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THROUGH THE LENS
Year : 2016  |  Volume : 7  |  Issue : 6  |  Page : 561-562  

Cheilitis granulomatosa


Department of Dermatology and Venereology, Government Medical College, Trivandrum, Kerala, India

Date of Web Publication11-Nov-2016

Correspondence Address:
Sukumaran Pradeep Nair
Department of Dermatology and Venereology, Government Medical College, Trivandrum - 695 011, Kerala
India
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Source of Support: None, Conflict of Interest: None


DOI: 10.4103/2229-5178.193914

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How to cite this article:
Nair SP. Cheilitis granulomatosa. Indian Dermatol Online J 2016;7:561-2

How to cite this URL:
Nair SP. Cheilitis granulomatosa. Indian Dermatol Online J [serial online] 2016 [cited 2019 Dec 12];7:561-2. Available from: http://www.idoj.in/text.asp?2016/7/6/561/193914

Cheilitis granulomatosa (CG), also known as Miescher's cheilitis, is a recurrent or chronic firm swelling of the lips of unknown etiology mimicking angioedema, but persistent. The triad of labial swelling, facial palsy, and scrotal tongue (lingua plicata) is termed Melkersson–Rosenthal syndrome (M–R).[1] The presentation with only labial edema is considered to be the monosymptomatic form of the above syndrome.

A 46-year-old man presented with persistent lower lip edema of 14 years duration with negative history of any precipitating factor. On examination there was diffuse, firm, non-tender, erythematous, edematous swelling of the lower lip with areas of hyperpigmentation, depigmentation, and scaling along the lower vermillion border [Figure 1]. There was no facial palsy or scrotal tongue. The rest of the face was normal. There was no cervical lymphadenopathy and systemic examination was unremarkable. The patient's blood and urine routine test results were within normal limits. Serum calcium and ACE (angiotensin converting enzyme) levels were within normal limits. Chest radiography and high resolution computed tomography scan of the lungs was normal and did not show any hilar lymphadenopathy. Endoscopy did not show any evidence of inflammatory bowel disease. Biopsy of the lower lip showed a few scattered epithelioid cell noncaseating granulomas, lymphocytes, and no giant cells [Figure 2]. Staining for AFB (acid fast bacilli) and fungus were negative. Culture of the tissue for AFB and fungus were also negative. Thus a final diagnosis of CG was made. The absence of facial palsy and scrotal tongue qualifies this case as the monosymptomatic form of M–R syndrome. The patient is being planned for cheiloplasty by the plastic surgeons.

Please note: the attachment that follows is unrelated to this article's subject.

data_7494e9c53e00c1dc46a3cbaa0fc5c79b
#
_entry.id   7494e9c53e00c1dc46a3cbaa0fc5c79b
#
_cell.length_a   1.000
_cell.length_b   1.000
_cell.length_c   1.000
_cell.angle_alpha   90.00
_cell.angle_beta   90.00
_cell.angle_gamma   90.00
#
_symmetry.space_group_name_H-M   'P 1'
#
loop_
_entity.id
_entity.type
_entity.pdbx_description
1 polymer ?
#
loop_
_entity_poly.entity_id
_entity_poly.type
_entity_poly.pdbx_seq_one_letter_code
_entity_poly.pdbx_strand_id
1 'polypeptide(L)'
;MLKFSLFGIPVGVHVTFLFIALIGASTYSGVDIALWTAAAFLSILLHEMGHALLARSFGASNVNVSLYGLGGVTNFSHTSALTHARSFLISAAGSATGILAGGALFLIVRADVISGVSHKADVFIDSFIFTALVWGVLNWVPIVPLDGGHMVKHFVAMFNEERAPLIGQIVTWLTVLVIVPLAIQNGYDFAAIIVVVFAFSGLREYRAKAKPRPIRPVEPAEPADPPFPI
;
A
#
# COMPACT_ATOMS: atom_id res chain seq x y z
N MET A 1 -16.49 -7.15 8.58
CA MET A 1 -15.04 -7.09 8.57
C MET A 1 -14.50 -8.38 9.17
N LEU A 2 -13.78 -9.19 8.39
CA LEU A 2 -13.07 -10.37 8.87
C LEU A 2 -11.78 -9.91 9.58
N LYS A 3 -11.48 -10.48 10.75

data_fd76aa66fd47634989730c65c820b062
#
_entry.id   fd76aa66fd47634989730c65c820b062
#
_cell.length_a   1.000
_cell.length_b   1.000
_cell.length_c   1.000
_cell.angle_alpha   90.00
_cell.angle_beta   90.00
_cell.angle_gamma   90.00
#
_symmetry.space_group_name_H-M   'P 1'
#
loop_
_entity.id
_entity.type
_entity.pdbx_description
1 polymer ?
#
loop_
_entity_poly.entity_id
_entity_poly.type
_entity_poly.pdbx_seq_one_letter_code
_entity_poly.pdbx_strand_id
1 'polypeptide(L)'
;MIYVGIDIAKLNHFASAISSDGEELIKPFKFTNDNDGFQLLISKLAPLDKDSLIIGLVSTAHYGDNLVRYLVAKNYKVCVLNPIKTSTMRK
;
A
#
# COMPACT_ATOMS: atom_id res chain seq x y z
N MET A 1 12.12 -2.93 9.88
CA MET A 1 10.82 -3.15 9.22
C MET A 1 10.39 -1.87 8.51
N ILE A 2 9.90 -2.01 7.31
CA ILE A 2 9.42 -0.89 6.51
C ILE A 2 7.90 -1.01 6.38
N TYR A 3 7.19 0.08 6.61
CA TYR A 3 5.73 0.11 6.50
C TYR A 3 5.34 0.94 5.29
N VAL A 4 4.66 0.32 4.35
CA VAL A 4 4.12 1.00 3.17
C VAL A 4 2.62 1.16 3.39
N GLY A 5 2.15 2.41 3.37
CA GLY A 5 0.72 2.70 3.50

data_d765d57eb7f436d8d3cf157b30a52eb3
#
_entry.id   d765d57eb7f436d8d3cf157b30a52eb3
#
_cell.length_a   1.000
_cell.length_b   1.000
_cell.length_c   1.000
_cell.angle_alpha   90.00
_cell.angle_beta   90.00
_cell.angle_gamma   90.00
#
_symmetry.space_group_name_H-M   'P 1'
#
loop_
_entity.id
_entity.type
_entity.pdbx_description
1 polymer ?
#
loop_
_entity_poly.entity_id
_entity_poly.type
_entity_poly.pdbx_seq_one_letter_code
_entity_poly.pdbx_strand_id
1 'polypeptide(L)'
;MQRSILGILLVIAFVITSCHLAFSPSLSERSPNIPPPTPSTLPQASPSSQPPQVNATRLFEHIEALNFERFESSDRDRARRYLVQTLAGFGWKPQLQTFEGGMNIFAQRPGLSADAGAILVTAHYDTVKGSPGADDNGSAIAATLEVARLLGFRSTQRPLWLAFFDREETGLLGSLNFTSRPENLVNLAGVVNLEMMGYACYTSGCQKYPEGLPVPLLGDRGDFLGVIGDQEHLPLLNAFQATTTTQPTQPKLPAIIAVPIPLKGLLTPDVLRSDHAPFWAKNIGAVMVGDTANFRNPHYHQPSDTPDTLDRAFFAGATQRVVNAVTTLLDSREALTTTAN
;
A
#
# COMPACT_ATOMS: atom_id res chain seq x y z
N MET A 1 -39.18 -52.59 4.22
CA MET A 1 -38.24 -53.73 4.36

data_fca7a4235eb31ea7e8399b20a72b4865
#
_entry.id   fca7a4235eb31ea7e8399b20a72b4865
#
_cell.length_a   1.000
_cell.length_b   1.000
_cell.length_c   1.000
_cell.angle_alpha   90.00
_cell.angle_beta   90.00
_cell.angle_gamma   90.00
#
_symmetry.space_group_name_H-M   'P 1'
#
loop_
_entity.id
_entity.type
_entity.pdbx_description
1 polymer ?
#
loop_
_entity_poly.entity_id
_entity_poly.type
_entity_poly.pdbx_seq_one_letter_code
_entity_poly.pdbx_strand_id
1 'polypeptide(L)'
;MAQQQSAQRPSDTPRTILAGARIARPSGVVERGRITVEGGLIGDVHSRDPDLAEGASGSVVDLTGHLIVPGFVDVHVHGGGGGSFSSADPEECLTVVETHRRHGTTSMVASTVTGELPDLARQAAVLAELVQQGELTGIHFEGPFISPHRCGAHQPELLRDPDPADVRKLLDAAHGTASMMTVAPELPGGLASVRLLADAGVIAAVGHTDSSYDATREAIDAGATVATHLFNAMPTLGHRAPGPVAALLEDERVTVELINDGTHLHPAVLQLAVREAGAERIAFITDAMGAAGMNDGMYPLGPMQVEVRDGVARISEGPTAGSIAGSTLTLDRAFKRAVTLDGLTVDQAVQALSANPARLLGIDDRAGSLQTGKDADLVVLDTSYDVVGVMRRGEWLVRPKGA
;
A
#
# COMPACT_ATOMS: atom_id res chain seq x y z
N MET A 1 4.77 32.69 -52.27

Figure 1: Firm diffuse erythematous edematous swelling of lower lips

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Figure 2: Biopsy showing granulomas with epithelioid cells (arrows) and lymphocytes, H and E × 400

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CG is a chronic benign condition presenting with persistent firm lip edema. The reports of it being a localized form of sarcoidosis and Crohn's disease is only anecdotal.[2] In our case, the investigations and biopsy did not show any evidence of the aforementioned conditions. There have been reports of CG being a granulomatous reaction to cobalt and food addictives such as cinnamic aldehyde.[3] In addition to the lips, the cheeks, eyelids, forehead, scalp, and genitals can also be affected. Associated regional lymphadenopathy may be present. The early biopsy may show only perivascular lymphocytic infiltrate and later a few noncaseating granulomas may be seen. There is no definite treatment. Cheiloplasty, intralesional triamcinolone, clofazimine, metronidazole, thalidomide, suphasalazine, and infliximab are the various treatments reported.[4],[5] Spontaneous regression has also been mentioned.

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   References Top

1.
Khandpur S, Malhotra AK, Khanna N. Melkersson-Rosenthal syndrome with diffuse facial swelling and multiple cranial nerve palsies. J Dermatol 2006;33:411-4.  Back to cited text no. 1
    
2.
Khouri JM, Bohane TD, Day AS. Is orofacial granulomatosis in children a feature of Crohn's disease? Acta Paediatr 2005;94:501-4.  Back to cited text no. 2
    
3.
McKenna KE, Walsh MY, Burrows D. The Melkersson-Rosenthal syndrome and food additive hypersensitivity. Br J Dermatol 1994;131:921-2.  Back to cited text no. 3
    
4.
Kruse-Lösler B, Presser D, Metze D, Joos U. Surgical treatment of persistent macrocheilia in patients with Melkersson-Rosenthal syndrome and cheilitis granulomatosa. Arch Dermatol 2005;141:1085-91.  Back to cited text no. 4
    
5.
Coskun B, Saral Y, Cicek D, Akpolat N. Treatment and follow-up of persistent granulomatous cheilitis with intralesional steroid and metronidazole. J Dermatolog Treat 2004;15:333-5.  Back to cited text no. 5
    


    Figures

  [Figure 1], [Figure 2]



 

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